By Cap Peck
Academic leaders in teacher education are currently faced with unprecedented policy pressures related to collecting, reporting, and acting on an intensifying array of program outcome measures. Moreover, many of the state and federal policies driving these pressures are saturated with paradox, attempting to address multiple and often contradictory goals. Perhaps the most fundamental of these is related to the essential tension between policy goals related to identifying and eliminating “low-performing programs,” and those related to “program improvement.” Coping with contradictory discourses and policies related to accountability, program improvement, and “data use” has become one of the facts of life experienced by virtually all contemporary teacher educators.
By Cap Peck and Gail Bozeman
This summer, Chief Representatives at 400 randomly selected AACTE member institutions are participating in a survey on data use in their teacher preparation programs. If your institution has been invited but has not yet participated, please complete the survey to inform our future technical assistance and other member services around data use.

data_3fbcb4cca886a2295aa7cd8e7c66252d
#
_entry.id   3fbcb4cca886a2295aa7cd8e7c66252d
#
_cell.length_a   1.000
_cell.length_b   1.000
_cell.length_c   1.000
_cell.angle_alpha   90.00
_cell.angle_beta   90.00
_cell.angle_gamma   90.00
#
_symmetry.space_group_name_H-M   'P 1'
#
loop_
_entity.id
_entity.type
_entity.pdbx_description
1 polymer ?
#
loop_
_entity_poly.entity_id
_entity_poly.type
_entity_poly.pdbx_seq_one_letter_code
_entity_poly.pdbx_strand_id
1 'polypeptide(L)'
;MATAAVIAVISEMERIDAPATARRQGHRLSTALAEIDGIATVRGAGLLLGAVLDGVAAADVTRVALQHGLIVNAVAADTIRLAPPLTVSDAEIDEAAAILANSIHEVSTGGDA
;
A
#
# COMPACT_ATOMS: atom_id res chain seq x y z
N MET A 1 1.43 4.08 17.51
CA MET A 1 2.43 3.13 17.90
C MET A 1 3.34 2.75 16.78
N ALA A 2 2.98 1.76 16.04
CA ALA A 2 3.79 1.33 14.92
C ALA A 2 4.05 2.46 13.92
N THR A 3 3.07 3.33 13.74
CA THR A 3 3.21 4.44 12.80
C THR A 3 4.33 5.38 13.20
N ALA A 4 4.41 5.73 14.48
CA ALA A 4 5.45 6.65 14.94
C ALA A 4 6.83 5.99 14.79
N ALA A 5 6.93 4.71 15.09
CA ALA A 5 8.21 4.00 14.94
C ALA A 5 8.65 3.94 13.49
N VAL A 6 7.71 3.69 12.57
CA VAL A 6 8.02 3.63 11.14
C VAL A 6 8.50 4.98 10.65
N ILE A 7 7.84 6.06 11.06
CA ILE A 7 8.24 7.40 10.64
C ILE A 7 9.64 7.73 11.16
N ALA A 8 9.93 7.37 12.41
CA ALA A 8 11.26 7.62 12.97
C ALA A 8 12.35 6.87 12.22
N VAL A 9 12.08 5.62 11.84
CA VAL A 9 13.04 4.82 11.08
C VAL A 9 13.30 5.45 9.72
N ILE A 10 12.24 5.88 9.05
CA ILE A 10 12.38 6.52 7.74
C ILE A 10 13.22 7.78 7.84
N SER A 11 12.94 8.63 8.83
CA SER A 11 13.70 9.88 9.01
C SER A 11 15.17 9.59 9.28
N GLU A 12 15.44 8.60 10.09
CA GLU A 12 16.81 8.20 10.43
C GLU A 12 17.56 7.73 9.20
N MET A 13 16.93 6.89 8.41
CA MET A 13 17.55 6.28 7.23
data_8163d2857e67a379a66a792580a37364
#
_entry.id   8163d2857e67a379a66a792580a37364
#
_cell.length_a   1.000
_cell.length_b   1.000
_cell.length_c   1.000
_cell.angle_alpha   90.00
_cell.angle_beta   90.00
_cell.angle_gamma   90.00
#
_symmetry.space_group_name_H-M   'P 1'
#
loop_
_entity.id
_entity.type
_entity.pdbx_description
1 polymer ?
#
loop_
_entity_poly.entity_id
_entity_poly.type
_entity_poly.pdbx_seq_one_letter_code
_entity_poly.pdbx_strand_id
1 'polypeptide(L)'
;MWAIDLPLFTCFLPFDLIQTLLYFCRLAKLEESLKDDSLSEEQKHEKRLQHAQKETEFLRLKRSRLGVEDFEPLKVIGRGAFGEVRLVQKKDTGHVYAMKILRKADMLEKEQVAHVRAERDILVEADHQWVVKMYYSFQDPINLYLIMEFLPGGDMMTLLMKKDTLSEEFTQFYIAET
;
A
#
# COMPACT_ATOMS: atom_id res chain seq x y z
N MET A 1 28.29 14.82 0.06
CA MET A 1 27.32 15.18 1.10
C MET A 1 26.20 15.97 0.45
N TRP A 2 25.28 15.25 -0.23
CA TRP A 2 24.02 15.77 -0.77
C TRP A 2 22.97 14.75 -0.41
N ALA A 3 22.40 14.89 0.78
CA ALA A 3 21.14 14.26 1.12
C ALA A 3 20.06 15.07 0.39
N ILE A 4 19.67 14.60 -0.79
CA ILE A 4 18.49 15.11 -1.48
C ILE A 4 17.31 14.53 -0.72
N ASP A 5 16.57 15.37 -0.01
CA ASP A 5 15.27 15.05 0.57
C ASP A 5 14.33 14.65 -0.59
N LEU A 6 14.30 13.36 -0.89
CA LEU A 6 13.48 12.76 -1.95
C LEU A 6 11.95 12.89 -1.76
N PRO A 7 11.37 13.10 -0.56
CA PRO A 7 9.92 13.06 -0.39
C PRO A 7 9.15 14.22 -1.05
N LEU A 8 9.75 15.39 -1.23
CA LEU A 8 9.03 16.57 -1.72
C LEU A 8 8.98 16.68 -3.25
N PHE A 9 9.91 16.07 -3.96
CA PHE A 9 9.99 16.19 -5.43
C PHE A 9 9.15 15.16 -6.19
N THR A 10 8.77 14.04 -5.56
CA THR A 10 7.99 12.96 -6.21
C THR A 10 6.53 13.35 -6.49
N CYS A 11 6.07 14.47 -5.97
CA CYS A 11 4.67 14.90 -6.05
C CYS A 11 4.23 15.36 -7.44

Each survey respondent receives an Amazon gift card as a token of appreciation. What’s more, some participants report a benefit from the survey itself. One dean said the survey “posed so many great, thoughtful questions and really forced me to think through our programs and how we are/are not using data effectively.
By Alicia Ardila-Rey and Cap Peck
In the next few days, Chief Representatives at 400 randomly selected AACTE member institutions will receive an invitation from the Association to complete a survey on data use in their teacher preparation programs.
As readers of this blog know, teacher preparation institutions are under increasing pressure to provide data on the effectiveness of their programs and to use these data to make decisions about ongoing program improvement. However, a growing body of research shows that using data to make decisions about policy and practice involves much more than collecting, aggregating, and analyzing information. In order to understand what it takes to go from collecting to effectively using data, AACTE and the University of Washington have been collaborating over the last 2 years on a Spencer Foundation-sponsored project focused on describing how teacher education programs are learning to use new sources of outcome data for the purposes of program improvement.